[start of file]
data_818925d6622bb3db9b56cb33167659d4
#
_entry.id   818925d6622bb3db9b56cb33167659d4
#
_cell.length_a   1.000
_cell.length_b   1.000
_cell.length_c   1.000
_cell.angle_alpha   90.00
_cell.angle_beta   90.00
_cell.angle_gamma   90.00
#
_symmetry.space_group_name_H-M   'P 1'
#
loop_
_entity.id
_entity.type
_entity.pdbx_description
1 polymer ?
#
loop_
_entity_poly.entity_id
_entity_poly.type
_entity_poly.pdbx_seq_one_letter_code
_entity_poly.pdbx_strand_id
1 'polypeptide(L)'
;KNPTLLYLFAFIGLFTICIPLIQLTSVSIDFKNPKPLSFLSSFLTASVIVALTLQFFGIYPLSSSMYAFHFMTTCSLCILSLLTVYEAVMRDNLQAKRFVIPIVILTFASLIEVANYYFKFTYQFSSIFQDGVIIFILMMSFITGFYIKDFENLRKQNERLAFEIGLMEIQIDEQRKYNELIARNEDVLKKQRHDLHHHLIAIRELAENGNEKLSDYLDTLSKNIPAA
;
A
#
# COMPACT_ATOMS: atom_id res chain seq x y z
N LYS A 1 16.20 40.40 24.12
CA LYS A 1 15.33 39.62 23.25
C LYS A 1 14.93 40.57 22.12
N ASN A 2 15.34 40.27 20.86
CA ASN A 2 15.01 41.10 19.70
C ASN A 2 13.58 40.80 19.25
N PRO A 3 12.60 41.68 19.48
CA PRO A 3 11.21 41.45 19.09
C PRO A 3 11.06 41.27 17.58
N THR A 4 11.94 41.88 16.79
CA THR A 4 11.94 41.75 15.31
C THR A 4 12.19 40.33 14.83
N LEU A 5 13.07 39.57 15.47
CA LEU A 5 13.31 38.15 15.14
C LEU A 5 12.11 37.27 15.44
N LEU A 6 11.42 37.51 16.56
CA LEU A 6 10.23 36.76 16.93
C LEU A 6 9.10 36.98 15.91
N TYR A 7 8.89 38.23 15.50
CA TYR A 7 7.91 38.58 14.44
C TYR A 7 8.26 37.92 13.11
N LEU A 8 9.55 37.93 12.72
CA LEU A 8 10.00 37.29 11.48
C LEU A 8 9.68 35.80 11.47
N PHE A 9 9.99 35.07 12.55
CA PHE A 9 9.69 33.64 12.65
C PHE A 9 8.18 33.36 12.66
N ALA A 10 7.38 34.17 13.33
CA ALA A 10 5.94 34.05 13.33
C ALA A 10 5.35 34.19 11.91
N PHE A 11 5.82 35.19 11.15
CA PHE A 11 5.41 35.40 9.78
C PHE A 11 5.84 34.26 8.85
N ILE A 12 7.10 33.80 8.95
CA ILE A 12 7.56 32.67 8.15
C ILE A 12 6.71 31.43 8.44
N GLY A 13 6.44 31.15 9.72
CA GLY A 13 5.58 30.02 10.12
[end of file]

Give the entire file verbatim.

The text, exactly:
data_818925d6622bb3db9b56cb33167659d4
#
_entry.id   818925d6622bb3db9b56cb33167659d4
#
_cell.length_a   1.000
_cell.length_b   1.000
_cell.length_c   1.000
_cell.angle_alpha   90.00
_cell.angle_beta   90.00
_cell.angle_gamma   90.00
#
_symmetry.space_group_name_H-M   'P 1'
#
loop_
_entity.id
_entity.type
_entity.pdbx_description
1 polymer ?
#
loop_
_entity_poly.entity_id
_entity_poly.type
_entity_poly.pdbx_seq_one_letter_code
_entity_poly.pdbx_strand_id
1 'polypeptide(L)'
;KNPTLLYLFAFIGLFTICIPLIQLTSVSIDFKNPKPLSFLSSFLTASVIVALTLQFFGIYPLSSSMYAFHFMTTCSLCILSLLTVYEAVMRDNLQAKRFVIPIVILTFASLIEVANYYFKFTYQFSSIFQDGVIIFILMMSFITGFYIKDFENLRKQNERLAFEIGLMEIQIDEQRKYNELIARNEDVLKKQRHDLHHHLIAIRELAENGNEKLSDYLDTLSKNIPAA
;
A
#
# COMPACT_ATOMS: atom_id res chain seq x y z
N LYS A 1 16.20 40.40 24.12
CA LYS A 1 15.33 39.62 23.25
C LYS A 1 14.93 40.57 22.12
N ASN A 2 15.34 40.27 20.86
CA ASN A 2 15.01 41.10 19.70
C ASN A 2 13.58 40.80 19.25
N PRO A 3 12.60 41.68 19.48
CA PRO A 3 11.21 41.45 19.09
C PRO A 3 11.06 41.27 17.58
N THR A 4 11.94 41.88 16.79
CA THR A 4 11.94 41.75 15.31
C THR A 4 12.19 40.33 14.83
N LEU A 5 13.07 39.57 15.47
CA LEU A 5 13.31 38.15 15.14
C LEU A 5 12.11 37.27 15.44
N LEU A 6 11.42 37.51 16.56
CA LEU A 6 10.23 36.76 16.93
C LEU A 6 9.10 36.98 15.91
N TYR A 7 8.89 38.23 15.50
CA TYR A 7 7.91 38.58 14.44
C TYR A 7 8.26 37.92 13.11
N LEU A 8 9.55 37.93 12.72
CA LEU A 8 10.00 37.29 11.48
C LEU A 8 9.68 35.80 11.47
N PHE A 9 9.99 35.07 12.55
CA PHE A 9 9.69 33.64 12.65
C PHE A 9 8.18 33.36 12.66
N ALA A 10 7.38 34.17 13.33
CA ALA A 10 5.94 34.05 13.33
C ALA A 10 5.35 34.19 11.91
N PHE A 11 5.82 35.19 11.15
CA PHE A 11 5.41 35.40 9.78
C PHE A 11 5.84 34.26 8.85
N ILE A 12 7.10 33.80 8.95
CA ILE A 12 7.56 32.67 8.15
C ILE A 12 6.71 31.43 8.44
N GLY A 13 6.44 31.15 9.72
CA GLY A 13 5.58 30.02 10.12